So, before you jump on a tool to solve a problem, frame your problem carefully and with precision, then pick a tool to help you.
Yes, that tool could be Juju.
(1) PaaS = Platform-as-a-Service
I was initially annoyed to see implications earlier on Planet Ubuntu that Ubuntu community was in decline. I was tempted to name this article "Why the Negativity? Let's Get On With Making Ubuntu Awesome"
Ubuntu community is not in decline, if you take a broader view and stick to basics. Some (may) continue to focus on a very narrow segment of society (developers mostly) and that's a shame. It's also not the ubuntu I joined. I seem to recall that "We're all one." We do not count certain types of people over others and we should not proclaim the decline of a community when a thin demographic is not increasing in numbers.
Let's define some terms:
A metropolitan area (city) in British Columbia, Canada.
An area that is traversable on foot or bike or public transit within 45 minutes.
A group of people that share an affinity to one another, historically by virtue of being local.
An increase in numbers over time.
In my "Why Smart Phones Aren't" series (1), I had expressed my hope that I would actually see a phone that is truly smart in my lifetime.
I challenged people to re-think what a phone should be and recommended that as a prime directive a phone should be "Respectful to its owner first."
Seems that I and Joe Liau are not the only two voices in the forest here. Bunnie Huang has weighed in with an excellent video along a similar theme.
Though the video is not about Ubuntu Phone (2), it should be. The Ubuntu Phone has begun to change the world, but we still have a ways to go. Perhaps spreading the idea that current market-leading phones are a "waste of life" will help.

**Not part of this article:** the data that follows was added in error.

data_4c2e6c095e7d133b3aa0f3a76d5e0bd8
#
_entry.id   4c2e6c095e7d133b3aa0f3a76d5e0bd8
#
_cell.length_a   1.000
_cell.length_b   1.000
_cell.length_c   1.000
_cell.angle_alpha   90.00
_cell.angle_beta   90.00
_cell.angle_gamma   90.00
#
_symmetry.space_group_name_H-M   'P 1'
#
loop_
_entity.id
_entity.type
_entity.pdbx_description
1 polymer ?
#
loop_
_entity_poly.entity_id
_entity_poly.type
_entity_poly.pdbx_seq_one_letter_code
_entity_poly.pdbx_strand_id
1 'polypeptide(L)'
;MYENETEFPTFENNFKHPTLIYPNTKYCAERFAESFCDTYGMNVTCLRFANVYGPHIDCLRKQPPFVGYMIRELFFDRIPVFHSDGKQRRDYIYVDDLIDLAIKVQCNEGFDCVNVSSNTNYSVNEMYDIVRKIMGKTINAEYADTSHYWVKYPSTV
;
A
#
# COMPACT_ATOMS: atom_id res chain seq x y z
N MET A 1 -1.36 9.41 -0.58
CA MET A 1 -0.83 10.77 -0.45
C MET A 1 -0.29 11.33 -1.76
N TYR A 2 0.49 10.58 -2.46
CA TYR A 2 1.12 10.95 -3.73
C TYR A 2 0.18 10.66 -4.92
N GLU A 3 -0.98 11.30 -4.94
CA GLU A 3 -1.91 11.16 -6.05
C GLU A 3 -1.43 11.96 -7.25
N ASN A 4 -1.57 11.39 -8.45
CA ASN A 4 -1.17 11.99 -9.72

Let's continue to disrupt an industry that has needed a good shake for at least a decade. Spreading this information helps.
I just returned from a large, well managed conference in Portland (you know the one), and this was one of the ideas that stood out as excellent, at least in my opinion: Sticker Table!
People leave stickers, take stickers, and see stickers. It's a great way to give your project more visibility and it's also a great way to see what other projects are around, and possibly even at the show/conference.
Have you seen anything at recent shows that made you say, "Wow! Great idea." Please share in the comments or shoot an email to randall at ubuntu dot com.
On Sunday night (June 21st), the friendly folks that bring you Ubuntu, Juju, LXD, and a whole bunch of other goodness are hosting a special, pre-Dockercon event that's all about service modelling, orchestration, and making all the container-y Docker-y stuff work well with in the DevOps world.
Interested in systems architecture and design? This event is for you.
We have an panel of industry luminaries assembled to discuss things like:
- What is the importance of service modelling?
- What does orchestration really mean in real-world terms?
- Where is the management of complex systems headed?
Expect lively discussion, debate, and a healthy dose of the future.
Additionally, we'll have lightning talks before the panel,